Linnette Lam is a June 2016 graduate of Kellogg’s Full-Time Two-Year Program. During her time at Kellogg, she served as Vice President of Alumni Relations of Kellogg’s Net Impact Club. She also volunteered as an MBA intern with Piece & Co., a social impact fashion startup. Prior to Kellogg, she worked as a management consultant at Deloitte Consulting LLP and received her B.S. in Business Administration from the University of Southern California.

 

Filed under: Student Life, Uncategorized Tagged: entrepreneurship, full-time mba, non-profit, nonprofit, social enterprise, social entrepreneurs, social impact Image
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ForumBlogs - GMAT Club’s latest feature blends timely Blog entries with forum discussions. Now GMAT Club Forums incorporate all relevant information from Student, Admissions blogs, Twitter, and other sources in one place. You no longer have to check and follow dozens of blogs, just subscribe to the relevant topics and forums on GMAT club or follow the posters and you will get email notifications when something new is posted. Add your blog to the list! and be featured to over 300,000 unique monthly visitors

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This post has been originally posted on the Admissions Blog and re-posted here for convenience.

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Pride@Kellogg: An inside look [#permalink]

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New post 13 Jul 2016, 08:00
FROM Kellogg MBA Blog: Pride@Kellogg: An inside look


At Kellogg, we have a steadfast commitment to diversity and inclusion. One of the many ways we showcase this commitment is through student organizations such as Pride@Kellogg (P@K).

The mission of P@K is to enhance current LBGTQ students’ social and academic experiences while facilitating an understanding and acceptance of LGBTQ individuals in the b-school setting and beyond.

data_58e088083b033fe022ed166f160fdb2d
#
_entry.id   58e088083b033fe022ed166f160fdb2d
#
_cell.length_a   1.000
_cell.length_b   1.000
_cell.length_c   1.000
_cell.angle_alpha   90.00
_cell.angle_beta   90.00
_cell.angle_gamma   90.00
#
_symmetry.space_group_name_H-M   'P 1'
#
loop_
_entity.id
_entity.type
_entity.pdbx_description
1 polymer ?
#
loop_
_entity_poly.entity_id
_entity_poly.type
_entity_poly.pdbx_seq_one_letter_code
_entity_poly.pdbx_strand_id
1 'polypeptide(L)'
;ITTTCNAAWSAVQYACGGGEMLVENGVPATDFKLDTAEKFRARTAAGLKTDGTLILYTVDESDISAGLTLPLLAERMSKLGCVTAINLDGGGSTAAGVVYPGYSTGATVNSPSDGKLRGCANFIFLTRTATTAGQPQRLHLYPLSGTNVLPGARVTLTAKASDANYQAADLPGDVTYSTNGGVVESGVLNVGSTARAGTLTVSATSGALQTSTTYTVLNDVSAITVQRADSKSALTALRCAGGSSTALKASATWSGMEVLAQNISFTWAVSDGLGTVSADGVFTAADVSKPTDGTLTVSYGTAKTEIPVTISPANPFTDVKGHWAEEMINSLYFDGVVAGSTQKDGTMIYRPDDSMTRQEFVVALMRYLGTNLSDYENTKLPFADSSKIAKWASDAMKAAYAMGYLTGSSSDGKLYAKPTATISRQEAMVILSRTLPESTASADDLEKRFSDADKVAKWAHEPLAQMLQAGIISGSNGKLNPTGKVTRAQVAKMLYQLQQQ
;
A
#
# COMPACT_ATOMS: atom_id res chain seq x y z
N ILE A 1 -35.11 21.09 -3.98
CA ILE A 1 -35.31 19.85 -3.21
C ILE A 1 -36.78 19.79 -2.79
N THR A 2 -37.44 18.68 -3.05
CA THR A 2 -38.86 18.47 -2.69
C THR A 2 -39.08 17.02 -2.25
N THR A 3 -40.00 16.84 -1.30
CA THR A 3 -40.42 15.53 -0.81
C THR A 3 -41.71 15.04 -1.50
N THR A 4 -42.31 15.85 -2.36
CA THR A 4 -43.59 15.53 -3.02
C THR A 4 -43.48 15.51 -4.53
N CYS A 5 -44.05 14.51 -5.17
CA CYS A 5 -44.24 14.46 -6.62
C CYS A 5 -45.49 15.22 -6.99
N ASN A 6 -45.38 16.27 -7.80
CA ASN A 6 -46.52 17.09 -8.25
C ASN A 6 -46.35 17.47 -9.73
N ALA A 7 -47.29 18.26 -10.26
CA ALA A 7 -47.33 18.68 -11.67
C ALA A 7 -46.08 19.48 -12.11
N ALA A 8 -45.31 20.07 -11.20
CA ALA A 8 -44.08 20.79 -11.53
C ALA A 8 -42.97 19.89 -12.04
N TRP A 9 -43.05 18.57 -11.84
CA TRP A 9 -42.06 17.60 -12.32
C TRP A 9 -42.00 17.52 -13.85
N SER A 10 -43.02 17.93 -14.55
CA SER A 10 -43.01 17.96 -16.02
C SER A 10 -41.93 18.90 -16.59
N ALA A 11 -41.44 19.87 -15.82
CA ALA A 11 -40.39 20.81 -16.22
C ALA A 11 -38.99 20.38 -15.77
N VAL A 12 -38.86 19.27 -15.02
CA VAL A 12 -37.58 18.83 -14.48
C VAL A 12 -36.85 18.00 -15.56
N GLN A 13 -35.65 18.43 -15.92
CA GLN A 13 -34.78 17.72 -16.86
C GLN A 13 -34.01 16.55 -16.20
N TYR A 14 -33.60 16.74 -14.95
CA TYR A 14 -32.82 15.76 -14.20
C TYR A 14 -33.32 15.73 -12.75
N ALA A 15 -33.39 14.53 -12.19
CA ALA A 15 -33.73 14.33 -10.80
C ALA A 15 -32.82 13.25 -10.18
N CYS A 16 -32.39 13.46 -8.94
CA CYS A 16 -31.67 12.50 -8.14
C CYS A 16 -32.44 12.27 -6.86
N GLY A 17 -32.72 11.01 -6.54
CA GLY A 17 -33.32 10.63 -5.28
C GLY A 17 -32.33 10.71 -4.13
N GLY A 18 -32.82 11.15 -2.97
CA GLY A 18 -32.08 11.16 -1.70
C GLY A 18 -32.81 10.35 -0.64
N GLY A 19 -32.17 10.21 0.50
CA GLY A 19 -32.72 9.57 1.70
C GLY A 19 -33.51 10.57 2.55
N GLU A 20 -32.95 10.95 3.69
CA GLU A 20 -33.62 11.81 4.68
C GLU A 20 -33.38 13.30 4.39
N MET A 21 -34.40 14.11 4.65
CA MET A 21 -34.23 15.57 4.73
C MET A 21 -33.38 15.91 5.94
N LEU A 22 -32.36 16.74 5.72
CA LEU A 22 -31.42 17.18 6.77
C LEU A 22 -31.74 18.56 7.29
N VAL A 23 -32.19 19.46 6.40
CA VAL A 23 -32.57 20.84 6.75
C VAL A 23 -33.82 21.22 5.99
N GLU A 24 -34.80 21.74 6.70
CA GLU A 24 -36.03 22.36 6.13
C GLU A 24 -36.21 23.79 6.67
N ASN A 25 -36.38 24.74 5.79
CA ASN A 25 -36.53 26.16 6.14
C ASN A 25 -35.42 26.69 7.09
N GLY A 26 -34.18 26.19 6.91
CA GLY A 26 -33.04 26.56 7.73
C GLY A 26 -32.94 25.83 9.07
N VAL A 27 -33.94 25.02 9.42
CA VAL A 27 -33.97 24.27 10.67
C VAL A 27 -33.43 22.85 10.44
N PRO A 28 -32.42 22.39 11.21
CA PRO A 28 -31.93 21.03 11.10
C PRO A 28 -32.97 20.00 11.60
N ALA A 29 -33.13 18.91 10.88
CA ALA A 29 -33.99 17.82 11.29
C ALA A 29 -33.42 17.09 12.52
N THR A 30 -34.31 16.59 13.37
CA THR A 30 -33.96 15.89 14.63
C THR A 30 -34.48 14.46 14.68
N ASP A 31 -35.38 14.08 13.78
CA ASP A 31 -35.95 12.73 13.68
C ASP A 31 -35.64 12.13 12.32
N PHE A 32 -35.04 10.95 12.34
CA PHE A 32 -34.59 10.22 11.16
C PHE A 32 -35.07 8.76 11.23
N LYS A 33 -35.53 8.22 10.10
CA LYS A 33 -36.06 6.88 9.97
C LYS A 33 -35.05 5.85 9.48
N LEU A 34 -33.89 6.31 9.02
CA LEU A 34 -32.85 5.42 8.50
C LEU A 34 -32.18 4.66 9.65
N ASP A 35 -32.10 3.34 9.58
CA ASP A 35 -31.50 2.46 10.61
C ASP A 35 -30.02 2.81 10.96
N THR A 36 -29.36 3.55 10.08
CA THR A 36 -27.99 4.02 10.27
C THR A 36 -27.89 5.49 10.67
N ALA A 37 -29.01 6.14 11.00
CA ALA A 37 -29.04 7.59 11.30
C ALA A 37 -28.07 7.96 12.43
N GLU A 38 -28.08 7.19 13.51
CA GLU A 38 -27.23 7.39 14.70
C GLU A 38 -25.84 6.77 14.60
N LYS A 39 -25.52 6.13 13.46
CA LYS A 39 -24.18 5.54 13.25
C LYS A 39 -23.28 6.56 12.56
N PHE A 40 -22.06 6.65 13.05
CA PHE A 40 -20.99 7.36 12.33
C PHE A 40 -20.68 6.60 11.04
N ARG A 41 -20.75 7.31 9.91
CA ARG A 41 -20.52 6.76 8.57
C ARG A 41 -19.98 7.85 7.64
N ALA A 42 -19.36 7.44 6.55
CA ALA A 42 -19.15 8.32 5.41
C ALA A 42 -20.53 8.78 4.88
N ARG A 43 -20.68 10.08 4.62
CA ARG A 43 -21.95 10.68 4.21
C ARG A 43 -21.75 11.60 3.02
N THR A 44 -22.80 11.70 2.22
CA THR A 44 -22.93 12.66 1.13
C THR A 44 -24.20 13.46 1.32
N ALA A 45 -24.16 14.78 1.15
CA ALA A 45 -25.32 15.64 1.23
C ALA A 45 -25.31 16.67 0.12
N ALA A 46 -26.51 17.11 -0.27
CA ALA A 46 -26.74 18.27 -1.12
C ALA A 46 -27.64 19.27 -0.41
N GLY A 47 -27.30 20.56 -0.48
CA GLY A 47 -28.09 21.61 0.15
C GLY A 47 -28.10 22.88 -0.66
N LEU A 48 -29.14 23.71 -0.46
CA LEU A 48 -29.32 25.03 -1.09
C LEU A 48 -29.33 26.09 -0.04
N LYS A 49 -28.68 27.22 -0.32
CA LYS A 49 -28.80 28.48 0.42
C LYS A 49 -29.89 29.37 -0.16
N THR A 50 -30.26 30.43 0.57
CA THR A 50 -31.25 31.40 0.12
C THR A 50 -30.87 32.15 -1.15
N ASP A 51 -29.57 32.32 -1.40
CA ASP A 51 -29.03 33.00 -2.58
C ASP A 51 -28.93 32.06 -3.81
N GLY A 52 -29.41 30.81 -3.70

Throughout the year, P@K and the Kellogg-wide community celebrate diversity through events such as LGBT Ally Week, LGBT Preview Day and the Coming Out Panel. All of these events contribute to an atmosphere of respect and inclusivity that is uniquely Kellogg.

Interested in learning more about Kellogg’s vibrant and diverse community? Watch the video above for an inside look at P@K and how the organization is building community to ignite innovation, develop brave leaders and build a diverse and collaborative community.

 

Filed under: Student Life, Uncategorized Tagged: Ally Week, culture, diversity, Kellogg culture, LGBT, LGBT Ally Week, LGBT Preview Day, Pride at Kellogg Image
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ForumBlogs - GMAT Club’s latest feature blends timely Blog entries with forum discussions. Now GMAT Club Forums incorporate all relevant information from Student, Admissions blogs, Twitter, and other sources in one place. You no longer have to check and follow dozens of blogs, just subscribe to the relevant topics and forums on GMAT club or follow the posters and you will get email notifications when something new is posted. Add your blog to the list! and be featured to over 300,000 unique monthly visitors

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This post has been originally posted on the Admissions Blog and re-posted here for convenience.

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5 questions with Professor Blake McShane [#permalink]

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New post 15 Jul 2016, 08:00
FROM Kellogg MBA Blog: 5 questions with Professor Blake McShane
ImageBlake McShane is an associate professor of marketing at Kellogg, where he teaches courses in customer analytics, marketing research and data analysis. As a statistical methodologist, McShane has developed statistical models for a variety of fields, including online advertising, neuroscience, paleoclimatology, law and even baseball.  His research primarily focuses on developing new methodologies that accommodate the rich and varied data structures found in business problems.